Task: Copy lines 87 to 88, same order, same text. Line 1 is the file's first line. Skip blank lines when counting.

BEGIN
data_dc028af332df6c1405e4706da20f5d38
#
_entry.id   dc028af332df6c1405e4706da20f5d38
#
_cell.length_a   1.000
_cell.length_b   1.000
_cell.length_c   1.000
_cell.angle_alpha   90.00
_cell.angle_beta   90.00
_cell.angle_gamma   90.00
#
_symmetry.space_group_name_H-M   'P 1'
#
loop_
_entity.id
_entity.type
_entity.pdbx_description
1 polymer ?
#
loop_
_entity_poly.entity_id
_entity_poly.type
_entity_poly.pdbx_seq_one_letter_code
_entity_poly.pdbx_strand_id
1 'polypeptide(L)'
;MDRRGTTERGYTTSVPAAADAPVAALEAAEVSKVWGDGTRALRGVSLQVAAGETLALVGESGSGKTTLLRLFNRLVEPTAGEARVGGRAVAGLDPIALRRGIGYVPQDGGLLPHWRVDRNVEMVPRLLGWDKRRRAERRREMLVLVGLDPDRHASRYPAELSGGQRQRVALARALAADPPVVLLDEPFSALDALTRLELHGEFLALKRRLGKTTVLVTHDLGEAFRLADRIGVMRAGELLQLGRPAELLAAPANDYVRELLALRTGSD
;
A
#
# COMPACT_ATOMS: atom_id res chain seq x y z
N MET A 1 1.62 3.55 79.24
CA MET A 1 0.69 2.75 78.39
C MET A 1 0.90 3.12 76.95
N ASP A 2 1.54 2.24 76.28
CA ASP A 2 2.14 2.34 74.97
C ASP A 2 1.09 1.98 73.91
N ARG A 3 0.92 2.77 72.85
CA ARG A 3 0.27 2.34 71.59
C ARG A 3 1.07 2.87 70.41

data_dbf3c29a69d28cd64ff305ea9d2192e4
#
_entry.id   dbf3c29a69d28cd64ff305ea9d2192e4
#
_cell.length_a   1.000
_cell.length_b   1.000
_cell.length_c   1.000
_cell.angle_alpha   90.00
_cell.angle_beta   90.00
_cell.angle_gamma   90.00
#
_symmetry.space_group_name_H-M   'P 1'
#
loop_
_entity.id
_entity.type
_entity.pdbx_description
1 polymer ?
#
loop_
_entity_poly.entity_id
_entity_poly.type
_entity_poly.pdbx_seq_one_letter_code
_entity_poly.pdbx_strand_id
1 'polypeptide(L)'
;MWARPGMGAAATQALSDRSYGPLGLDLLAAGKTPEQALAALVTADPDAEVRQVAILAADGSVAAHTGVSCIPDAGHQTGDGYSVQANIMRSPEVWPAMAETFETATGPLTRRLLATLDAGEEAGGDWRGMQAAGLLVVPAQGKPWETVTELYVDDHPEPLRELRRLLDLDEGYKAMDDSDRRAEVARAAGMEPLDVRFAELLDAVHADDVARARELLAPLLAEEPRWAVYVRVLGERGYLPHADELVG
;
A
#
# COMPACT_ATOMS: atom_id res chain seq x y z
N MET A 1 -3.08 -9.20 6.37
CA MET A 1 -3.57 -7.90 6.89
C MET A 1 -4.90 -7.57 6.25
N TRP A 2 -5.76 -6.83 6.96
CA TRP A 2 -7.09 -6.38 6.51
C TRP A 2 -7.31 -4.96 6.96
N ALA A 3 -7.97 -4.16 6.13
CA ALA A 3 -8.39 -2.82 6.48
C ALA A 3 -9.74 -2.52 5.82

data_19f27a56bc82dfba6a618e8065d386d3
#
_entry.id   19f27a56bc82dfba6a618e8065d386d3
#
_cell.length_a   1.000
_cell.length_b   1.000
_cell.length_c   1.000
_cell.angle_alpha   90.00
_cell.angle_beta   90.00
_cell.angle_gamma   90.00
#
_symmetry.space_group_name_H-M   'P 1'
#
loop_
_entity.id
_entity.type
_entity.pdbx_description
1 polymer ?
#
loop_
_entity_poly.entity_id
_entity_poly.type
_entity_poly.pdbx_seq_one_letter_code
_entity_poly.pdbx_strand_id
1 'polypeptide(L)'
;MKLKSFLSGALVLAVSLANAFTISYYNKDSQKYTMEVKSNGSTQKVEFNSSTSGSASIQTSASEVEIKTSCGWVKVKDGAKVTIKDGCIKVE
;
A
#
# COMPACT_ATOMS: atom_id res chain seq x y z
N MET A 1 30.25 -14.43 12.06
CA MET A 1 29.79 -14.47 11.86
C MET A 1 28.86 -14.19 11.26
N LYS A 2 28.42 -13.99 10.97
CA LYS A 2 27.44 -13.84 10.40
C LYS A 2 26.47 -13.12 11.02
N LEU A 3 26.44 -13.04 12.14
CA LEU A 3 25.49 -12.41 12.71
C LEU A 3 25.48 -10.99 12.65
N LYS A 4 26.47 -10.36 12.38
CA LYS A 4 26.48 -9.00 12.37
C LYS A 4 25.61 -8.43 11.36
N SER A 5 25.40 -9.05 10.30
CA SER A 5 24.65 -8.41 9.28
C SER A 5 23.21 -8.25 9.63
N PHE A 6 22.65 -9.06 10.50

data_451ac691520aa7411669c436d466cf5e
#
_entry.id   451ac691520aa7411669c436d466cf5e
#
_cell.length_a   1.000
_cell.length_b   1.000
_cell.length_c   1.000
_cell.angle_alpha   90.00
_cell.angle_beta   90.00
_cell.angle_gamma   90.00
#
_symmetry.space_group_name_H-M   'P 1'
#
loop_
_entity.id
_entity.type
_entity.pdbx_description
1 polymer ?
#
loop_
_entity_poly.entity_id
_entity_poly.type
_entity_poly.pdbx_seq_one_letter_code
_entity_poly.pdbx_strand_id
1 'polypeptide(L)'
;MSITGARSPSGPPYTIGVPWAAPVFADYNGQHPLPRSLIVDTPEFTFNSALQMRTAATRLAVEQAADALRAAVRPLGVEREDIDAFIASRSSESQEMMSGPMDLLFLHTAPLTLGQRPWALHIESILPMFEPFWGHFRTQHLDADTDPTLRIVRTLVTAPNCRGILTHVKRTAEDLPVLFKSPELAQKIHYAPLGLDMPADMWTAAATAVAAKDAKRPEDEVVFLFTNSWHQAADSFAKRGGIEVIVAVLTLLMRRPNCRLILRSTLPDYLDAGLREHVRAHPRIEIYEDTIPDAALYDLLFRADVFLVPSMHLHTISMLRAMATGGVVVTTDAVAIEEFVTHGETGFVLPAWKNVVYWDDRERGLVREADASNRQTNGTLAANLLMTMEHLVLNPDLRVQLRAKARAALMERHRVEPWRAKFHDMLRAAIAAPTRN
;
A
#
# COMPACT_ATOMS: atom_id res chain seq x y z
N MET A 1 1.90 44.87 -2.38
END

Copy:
_cell.angle_beta   90.00
_cell.angle_gamma   90.00